Jul 312014
 

Nela Rio

 

Rio_Laberinto_vertical portada

The Argentinian-born poet Nela Rio’s writing is imbued with nostalgia and longing. She composes poems about everything from women victims of imprisonment and torture to the tango. She has even published a collection of erotic poetry. In El Laberinto vertical/Vertical Labyrinth (translated by Sophie M. Lavoie and Hugh HazeltonBroken Jaw Press, 2014), Rio invents a woman-centered creation story, an original myth meant to disrupt the Christian biblical tradition. Though her exquisitely precise Spanish makes Rio’s work difficult to translate, many of of her poems have appeared in bilingual collections, from Spanish to both French and English. Nela Rio has lived in Fredericton, New Brunswick, for the past 45 years. She is the most prolific poet of the ten Latino-Canadian writers described by Hugh Hazelton in his book Latinocanadá: A Critical Study of Ten Latin American Writers of Canada. Broken Jaw Press has now published ten of her collections of poetry and short stories. El Laberinto vertical/Vertical Labyrinth will be published in the Spring of 2014.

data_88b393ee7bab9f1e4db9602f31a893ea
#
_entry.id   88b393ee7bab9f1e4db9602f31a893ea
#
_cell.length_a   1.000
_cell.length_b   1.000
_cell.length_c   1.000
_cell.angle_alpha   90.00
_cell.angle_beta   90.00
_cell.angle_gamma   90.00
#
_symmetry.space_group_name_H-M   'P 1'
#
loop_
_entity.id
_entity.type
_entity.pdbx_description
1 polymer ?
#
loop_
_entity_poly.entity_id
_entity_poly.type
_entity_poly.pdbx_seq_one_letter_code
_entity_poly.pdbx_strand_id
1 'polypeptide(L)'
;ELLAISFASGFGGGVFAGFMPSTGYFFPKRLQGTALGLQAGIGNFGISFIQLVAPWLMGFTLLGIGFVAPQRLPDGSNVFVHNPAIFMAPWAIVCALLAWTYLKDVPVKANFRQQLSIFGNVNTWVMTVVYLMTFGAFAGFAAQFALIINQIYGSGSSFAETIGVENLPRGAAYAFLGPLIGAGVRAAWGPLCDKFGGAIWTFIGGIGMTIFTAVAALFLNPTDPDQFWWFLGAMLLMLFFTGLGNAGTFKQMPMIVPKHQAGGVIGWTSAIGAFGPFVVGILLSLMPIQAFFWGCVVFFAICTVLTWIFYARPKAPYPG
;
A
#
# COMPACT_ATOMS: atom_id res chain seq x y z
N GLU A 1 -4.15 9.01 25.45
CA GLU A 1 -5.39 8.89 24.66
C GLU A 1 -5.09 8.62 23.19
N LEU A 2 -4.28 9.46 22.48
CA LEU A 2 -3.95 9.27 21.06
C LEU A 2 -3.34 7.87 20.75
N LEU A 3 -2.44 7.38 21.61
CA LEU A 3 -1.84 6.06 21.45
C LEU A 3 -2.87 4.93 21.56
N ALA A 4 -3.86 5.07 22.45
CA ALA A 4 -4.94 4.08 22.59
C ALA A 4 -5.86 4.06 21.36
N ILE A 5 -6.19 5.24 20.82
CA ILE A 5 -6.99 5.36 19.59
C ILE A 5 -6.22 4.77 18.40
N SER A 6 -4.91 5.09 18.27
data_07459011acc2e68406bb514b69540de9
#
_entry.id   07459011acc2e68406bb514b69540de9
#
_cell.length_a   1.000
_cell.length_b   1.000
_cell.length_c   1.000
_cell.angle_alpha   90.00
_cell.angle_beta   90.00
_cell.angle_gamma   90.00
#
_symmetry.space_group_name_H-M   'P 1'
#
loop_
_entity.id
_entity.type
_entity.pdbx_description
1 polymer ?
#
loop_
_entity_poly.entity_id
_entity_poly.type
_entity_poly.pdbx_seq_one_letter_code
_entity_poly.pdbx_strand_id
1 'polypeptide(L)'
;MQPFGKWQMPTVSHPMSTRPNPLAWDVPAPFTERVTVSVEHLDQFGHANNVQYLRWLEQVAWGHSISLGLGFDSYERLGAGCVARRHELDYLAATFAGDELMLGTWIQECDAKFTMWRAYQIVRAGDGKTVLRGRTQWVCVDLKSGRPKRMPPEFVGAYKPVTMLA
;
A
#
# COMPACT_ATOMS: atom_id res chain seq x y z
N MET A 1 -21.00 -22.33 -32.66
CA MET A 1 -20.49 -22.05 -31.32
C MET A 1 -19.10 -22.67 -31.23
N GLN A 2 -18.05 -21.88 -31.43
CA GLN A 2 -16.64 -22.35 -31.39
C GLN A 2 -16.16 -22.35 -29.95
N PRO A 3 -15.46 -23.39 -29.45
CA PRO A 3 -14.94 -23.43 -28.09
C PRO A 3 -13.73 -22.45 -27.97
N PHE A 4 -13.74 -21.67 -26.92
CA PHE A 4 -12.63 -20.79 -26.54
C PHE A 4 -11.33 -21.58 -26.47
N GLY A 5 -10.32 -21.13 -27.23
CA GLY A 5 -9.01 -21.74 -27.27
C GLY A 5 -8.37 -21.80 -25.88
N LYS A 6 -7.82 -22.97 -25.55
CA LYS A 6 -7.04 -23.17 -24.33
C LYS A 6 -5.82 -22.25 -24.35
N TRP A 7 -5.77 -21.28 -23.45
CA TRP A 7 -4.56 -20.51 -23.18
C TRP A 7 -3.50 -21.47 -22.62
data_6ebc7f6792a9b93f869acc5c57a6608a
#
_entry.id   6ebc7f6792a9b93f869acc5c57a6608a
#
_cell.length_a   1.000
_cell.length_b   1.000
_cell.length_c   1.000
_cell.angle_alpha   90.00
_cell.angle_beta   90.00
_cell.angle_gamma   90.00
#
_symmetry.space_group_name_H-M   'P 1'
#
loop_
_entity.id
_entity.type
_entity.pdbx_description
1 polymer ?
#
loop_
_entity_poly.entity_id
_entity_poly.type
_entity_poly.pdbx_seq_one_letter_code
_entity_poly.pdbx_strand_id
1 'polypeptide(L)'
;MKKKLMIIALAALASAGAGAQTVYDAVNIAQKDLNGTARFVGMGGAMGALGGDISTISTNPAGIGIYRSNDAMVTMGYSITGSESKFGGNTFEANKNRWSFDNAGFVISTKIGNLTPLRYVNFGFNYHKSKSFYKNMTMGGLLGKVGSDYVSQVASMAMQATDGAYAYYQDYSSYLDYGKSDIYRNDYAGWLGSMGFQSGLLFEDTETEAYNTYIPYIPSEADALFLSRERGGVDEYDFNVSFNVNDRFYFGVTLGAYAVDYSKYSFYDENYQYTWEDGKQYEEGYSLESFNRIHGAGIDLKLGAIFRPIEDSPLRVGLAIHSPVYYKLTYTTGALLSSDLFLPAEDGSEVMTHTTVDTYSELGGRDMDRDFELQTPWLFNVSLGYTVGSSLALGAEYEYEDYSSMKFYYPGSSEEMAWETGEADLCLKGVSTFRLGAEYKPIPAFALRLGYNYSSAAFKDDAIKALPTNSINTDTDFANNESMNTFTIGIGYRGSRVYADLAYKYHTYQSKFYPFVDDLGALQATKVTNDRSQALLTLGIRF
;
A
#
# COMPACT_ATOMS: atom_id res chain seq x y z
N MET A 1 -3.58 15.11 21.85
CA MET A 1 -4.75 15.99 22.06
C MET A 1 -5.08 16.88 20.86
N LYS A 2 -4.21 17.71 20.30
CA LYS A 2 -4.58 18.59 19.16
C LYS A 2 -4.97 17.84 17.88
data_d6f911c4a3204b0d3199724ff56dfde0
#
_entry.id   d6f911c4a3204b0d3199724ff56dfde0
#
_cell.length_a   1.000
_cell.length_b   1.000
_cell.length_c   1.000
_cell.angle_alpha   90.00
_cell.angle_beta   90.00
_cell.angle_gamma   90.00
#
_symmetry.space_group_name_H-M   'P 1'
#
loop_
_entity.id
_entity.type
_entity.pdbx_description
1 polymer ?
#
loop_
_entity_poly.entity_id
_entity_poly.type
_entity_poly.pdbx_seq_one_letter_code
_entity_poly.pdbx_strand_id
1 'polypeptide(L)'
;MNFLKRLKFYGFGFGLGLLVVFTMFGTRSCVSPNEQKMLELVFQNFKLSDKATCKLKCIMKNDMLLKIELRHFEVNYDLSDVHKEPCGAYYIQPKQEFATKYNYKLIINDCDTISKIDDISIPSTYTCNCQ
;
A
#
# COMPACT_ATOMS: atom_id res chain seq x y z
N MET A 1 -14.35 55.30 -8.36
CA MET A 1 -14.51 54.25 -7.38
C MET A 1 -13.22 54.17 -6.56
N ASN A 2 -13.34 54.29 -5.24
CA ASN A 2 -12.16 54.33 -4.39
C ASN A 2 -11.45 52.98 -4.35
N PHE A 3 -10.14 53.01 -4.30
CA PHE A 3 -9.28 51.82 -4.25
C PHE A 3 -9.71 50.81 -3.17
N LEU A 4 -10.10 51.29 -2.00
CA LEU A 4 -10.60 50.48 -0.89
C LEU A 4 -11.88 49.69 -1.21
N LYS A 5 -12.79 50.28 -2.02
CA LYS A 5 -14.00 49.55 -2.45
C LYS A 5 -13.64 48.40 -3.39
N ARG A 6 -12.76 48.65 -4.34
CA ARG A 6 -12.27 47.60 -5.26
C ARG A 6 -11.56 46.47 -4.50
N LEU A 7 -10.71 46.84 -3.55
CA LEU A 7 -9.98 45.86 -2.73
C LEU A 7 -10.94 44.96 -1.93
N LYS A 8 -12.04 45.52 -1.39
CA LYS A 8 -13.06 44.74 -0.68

—Sophie M. Lavoie

 

Las Mistícas 

… también había una que decía
de aquellas mujeres
que amaron a dios con amor de mujer
y lloraron la ausencia de la carne
en sus rezos que ardían de fervor.

Veneraron la parte de la Unidad con sabor a hombre
y se deleitaban en sus imágenes
saboreando los colores rozándolos con la lengua.
Ellas guardaban bajo amplios mantos
tejidos con los colores de los corales
los pezones erguidos de placer
en las noches en que en los corredores encantados
la magia del amor les traía vahídos de aliento sagrado.
Y no se contentaban con la tierra que recibía los pasos,
ni con el aire que recogía los murmullos,
sino que besaban con labios temblorosos
la plegaria
para que ascendiera a los otros.

Las castigaron por mala compañía,
por aceptar la naturaleza de sus pensamientos,
y les llovieron lluvias
hasta ahogarlas de amor en las noches tristes.

Preguntaron si estaba mal amar al hombre
diciéndoles “el amor es sagrado”
y también dijeron “así es”.
Las mujeres volvieron y amaron en su corazón
y dejaron que la carne se deleitara
en exquisitas oraciones.

 

The Mystics

… there was also one who said
that those women
loved god with a woman’s love
and mourned the absence of the flesh
in their prayers that burned with fervour.

They venerated the part of Unity that tasted of man